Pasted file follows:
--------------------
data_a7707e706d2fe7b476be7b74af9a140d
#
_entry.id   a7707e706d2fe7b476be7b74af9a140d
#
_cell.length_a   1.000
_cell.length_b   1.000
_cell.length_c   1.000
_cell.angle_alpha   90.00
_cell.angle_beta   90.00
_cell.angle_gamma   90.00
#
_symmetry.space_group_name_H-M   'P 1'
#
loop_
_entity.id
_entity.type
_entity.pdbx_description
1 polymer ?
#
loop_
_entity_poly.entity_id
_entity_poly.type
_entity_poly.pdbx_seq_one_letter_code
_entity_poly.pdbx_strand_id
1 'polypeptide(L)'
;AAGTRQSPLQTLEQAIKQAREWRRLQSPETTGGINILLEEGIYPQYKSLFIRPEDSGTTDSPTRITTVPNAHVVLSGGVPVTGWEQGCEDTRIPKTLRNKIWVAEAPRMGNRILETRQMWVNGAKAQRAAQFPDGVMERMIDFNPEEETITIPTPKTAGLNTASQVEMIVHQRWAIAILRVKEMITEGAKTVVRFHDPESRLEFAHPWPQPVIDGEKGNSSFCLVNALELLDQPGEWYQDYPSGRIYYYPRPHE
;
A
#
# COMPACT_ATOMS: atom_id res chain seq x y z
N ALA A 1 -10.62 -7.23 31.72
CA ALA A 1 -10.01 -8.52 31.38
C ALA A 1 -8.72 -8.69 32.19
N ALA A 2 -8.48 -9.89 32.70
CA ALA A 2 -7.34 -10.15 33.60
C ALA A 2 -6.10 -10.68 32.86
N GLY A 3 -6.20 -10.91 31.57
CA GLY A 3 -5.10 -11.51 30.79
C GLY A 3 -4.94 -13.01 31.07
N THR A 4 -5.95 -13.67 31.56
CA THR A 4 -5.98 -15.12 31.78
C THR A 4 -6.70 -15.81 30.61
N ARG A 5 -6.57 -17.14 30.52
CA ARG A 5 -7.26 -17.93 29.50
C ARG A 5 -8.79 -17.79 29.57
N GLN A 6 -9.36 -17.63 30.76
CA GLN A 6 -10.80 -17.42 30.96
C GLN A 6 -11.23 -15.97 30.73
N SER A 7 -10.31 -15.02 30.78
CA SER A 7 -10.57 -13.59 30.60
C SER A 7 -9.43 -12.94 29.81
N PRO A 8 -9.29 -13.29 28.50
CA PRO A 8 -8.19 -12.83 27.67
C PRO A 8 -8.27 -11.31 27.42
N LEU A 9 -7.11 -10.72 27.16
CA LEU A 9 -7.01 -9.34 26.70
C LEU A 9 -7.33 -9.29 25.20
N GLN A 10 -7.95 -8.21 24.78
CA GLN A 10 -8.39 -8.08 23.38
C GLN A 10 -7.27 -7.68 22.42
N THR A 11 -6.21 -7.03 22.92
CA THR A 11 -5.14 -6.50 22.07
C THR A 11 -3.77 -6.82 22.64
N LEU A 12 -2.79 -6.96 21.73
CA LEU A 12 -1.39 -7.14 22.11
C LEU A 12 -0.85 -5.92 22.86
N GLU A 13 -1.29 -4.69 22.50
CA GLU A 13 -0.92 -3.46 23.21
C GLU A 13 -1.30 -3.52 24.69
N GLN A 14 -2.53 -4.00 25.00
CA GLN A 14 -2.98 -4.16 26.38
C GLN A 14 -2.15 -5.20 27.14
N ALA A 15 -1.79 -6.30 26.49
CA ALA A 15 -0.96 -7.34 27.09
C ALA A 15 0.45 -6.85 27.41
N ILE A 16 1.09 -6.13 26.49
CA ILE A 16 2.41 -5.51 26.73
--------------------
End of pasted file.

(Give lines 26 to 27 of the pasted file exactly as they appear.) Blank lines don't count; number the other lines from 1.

;AAGTRQSPLQTLEQAIKQAREWRRLQSPETTGGINILLEEGIYPQYKSLFIRPEDSGTTDSPTRITTVPNAHVVLSGGVPVTGWEQGCEDTRIPKTLRNKIWVAEAPRMGNRILETRQMWVNGAKAQRAAQFPDGVMERMIDFNPEEETITIPTPKTAGLNTASQVEMIVHQRWAIAILRVKEMITEGAKTVVRFHDPESRLEFAHPWPQPVIDGEKGNSSFCLVNALELLDQPGEWYQDYPSGRIYYYPRPHE
;